April 2010
Volume 51, Issue 13
Free
ARVO Annual Meeting Abstract  |   April 2010
Modeling of ERG Electrode Current Stimulation
Author Affiliations & Notes
  • L. Yow
    Doheny Eye Institute, University of Southern California, Los Angeles, California
  • J. Xie
    Doheny Eye Institute, University of Southern California, Los Angeles, California
  • C. Cela
    Bioelectromagnetic Lab, North Carolina State University, Raleigh, North Carolina
  • G. Lazzi
    Bioelectromagnetic Lab, North Carolina State University, Raleigh, North Carolina
  • J. Weiland
    Doheny Eye Institute, University of Southern California, Los Angeles, California
  • S. Tsang
    Harkness Eye Institute, Columbia University, New York, New York
  • M. Humayun
    Doheny Eye Institute, University of Southern California, Los Angeles, California
  • Footnotes
    Commercial Relationships  L. Yow, None; J. Xie, None; C. Cela, None; G. Lazzi, None; J. Weiland, None; S. Tsang, None; M. Humayun, None.
  • Footnotes
    Support  U.S.Department of Energy, Grant No.DE-FC02-04ER63735 and NSF Grant No. 0917458
Investigative Ophthalmology & Visual Science April 2010, Vol.51, 1076. doi:https://doi.org/
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      L. Yow, J. Xie, C. Cela, G. Lazzi, J. Weiland, S. Tsang, M. Humayun; Modeling of ERG Electrode Current Stimulation. Invest. Ophthalmol. Vis. Sci. 2010;51(13):1076. doi: https://doi.org/.

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      © ARVO (1962-2015); The Authors (2016-present)

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Abstract

Purpose: : Electroretinogram (ERG) recordings provide information on the health of the eye. Inversely, current can be sent via the electrode to the retina to elicit a percept of phosphenes. The potential distribution and activating function maps of the electrodes used to stimulate phosphene perception were modeled and compared to perceptual results in both sighted and retinal degenerate (RD) subjects.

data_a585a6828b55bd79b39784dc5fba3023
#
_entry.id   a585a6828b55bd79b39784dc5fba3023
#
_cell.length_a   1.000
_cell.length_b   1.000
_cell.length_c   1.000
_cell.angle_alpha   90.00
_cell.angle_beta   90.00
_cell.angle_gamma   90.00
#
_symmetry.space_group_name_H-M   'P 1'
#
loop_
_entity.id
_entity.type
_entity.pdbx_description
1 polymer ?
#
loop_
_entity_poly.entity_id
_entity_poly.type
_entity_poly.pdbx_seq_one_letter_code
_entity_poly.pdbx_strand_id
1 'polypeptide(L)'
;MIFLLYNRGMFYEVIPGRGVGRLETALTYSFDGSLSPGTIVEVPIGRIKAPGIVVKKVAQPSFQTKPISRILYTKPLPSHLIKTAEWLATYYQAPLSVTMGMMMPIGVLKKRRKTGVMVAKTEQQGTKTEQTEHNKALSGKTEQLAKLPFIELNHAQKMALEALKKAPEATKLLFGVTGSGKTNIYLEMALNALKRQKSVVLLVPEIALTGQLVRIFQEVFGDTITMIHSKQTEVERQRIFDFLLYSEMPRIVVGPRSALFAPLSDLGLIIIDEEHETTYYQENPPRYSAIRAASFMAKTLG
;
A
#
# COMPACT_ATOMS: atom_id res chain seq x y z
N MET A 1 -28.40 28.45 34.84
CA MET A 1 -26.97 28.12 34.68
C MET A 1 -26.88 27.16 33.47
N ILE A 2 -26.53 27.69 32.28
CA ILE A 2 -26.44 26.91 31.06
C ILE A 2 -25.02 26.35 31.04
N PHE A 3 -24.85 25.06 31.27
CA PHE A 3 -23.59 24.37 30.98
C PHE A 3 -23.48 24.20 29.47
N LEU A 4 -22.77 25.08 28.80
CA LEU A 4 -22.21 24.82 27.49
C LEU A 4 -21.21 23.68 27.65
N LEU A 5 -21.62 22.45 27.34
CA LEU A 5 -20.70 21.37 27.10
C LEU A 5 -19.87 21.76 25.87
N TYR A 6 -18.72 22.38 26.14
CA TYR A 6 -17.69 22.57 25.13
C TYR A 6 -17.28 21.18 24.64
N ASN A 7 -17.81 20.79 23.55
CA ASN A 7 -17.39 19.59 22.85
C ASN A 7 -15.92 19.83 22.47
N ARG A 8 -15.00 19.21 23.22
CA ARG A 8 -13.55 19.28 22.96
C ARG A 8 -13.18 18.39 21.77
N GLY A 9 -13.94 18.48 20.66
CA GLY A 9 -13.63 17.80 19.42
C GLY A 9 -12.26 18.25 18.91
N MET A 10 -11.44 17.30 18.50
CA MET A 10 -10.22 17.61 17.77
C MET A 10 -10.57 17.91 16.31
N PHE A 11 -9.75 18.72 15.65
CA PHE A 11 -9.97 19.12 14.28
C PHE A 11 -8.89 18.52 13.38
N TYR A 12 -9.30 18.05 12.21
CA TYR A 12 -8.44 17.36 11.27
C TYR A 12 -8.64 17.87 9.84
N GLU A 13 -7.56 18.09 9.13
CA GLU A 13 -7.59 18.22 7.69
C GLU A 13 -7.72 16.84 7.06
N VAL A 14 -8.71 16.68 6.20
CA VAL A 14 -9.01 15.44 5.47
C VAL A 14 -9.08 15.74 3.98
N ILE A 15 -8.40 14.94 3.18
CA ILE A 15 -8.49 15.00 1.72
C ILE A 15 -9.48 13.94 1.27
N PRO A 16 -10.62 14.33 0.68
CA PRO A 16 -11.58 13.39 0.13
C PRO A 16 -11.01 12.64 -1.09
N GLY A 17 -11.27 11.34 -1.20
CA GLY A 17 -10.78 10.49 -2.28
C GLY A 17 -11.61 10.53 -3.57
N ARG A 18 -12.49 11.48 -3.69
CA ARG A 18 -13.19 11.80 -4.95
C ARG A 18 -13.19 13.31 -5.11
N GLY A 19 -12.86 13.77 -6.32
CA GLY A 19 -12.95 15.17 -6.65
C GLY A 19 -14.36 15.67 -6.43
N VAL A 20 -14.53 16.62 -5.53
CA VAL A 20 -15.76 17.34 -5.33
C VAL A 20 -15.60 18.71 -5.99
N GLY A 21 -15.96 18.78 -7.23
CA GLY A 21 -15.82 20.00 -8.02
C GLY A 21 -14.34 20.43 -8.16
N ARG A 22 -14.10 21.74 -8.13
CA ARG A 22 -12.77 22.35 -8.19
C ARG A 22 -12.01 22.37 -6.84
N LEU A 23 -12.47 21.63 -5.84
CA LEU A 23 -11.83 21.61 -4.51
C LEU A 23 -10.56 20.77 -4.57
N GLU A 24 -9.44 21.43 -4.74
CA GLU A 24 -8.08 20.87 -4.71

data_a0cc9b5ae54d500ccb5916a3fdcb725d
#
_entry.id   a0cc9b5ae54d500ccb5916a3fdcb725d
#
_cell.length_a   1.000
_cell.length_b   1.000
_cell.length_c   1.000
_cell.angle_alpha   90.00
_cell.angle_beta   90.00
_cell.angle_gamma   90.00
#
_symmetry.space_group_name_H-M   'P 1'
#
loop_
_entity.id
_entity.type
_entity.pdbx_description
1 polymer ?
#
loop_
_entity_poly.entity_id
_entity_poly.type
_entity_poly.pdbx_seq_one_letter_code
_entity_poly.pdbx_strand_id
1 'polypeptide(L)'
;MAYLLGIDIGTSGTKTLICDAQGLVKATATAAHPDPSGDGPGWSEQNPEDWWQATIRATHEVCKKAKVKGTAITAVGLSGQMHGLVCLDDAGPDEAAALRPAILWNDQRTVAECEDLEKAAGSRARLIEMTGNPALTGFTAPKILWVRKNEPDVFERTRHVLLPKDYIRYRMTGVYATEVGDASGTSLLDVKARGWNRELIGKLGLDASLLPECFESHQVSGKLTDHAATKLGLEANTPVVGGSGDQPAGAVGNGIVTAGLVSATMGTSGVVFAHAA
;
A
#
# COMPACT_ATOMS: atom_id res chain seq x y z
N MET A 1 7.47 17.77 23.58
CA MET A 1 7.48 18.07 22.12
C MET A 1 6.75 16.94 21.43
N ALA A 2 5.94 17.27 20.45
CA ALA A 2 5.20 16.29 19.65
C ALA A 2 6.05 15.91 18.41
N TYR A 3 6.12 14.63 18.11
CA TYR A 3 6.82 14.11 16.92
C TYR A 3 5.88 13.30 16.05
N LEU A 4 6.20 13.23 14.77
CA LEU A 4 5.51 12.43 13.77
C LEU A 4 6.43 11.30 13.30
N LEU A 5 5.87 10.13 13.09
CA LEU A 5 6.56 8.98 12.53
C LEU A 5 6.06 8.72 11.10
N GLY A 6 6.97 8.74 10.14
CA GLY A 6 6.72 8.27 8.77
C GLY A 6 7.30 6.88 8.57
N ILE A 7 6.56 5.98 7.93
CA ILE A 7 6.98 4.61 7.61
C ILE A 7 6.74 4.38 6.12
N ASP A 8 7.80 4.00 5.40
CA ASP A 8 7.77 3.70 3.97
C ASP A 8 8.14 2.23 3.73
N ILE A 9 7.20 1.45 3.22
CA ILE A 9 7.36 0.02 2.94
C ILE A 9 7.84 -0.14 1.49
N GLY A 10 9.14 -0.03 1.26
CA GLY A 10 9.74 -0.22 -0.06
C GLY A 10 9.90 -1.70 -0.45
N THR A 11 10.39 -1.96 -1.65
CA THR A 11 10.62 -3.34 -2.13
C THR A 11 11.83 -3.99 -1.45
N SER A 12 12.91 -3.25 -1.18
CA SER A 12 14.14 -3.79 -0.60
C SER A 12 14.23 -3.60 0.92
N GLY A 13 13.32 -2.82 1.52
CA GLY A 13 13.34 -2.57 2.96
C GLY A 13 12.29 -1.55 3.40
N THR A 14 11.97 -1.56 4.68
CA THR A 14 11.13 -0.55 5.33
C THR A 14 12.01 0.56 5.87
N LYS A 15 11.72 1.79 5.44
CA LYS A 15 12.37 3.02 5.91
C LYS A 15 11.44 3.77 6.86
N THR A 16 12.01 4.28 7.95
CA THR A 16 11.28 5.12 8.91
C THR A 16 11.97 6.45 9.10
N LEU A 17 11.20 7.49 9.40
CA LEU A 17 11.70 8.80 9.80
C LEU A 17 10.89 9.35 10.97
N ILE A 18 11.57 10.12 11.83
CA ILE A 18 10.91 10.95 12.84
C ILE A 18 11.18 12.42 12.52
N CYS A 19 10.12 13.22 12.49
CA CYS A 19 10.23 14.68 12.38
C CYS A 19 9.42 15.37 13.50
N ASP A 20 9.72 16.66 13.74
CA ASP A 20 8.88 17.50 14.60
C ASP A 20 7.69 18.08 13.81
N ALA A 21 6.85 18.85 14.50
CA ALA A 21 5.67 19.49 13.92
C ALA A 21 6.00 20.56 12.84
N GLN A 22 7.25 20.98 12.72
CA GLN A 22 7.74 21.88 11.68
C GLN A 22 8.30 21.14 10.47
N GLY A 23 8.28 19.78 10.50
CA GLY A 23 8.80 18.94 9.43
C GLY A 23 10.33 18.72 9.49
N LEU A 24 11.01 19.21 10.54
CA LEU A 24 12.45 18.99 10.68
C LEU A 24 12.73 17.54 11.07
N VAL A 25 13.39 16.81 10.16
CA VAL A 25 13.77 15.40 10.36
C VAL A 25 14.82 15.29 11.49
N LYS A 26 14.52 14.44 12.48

Methods: : The DTL-Plus electrode (DTL) was compared to the ERG-jet electrode (Jet) by 3-D admittance modeling techniques. The modeled electric potential and activating function on the entire retinal surface were achieved by projecting the potentials in the retina onto a rectangular surface using a spherical to cylindrical transformation. Standard ERG techniques were used OD. Excitation thresholds were titrated and a stimulation current of 1.5x >threshold was used. 5 normal subjects were stimulated by DTL and ERG using a 2 hz alternating monophasic constant current for 30 min. with a 30 sec. break every 5 min. 5 RD subjects, >10 yrs of NLP visual acuity, were stimulated using Jet electrodes. Phosphene patterns were depicted by normal subjects on paper and RD subjects in clay.

Results: : All subjects perceived electrically generated phosphenes. Average thresholds for normal subjects were <1 mA for both the DTL (0.59±0.23 mA) and the Jet (0.72±0.18 mA). The average thresholds for RD subjects using Jet electrodes were (3.08±2.01 mA). The difference in threshold was statistically significant (p<0.05). Highest potential and activating function values for the DTL are concentrated on the inferior nasal retina OD which corresponds to an excitation of the upper right periphery of the visual field. The activating function map for the Jet revealed a nasal hemiretinal stimulation pattern resulting in a more extensive right peripheral phosphene. The actual stimulation phosphene locations reported by the subjects corresponded to current models.

Conclusions: : Electrical stimulation using standard ERG electrodes activates peripheral retina, requires more current in degenerate vs. normal retina, and can be accurately modeled using numerical techniques.

Keywords: electroretinography: clinical 
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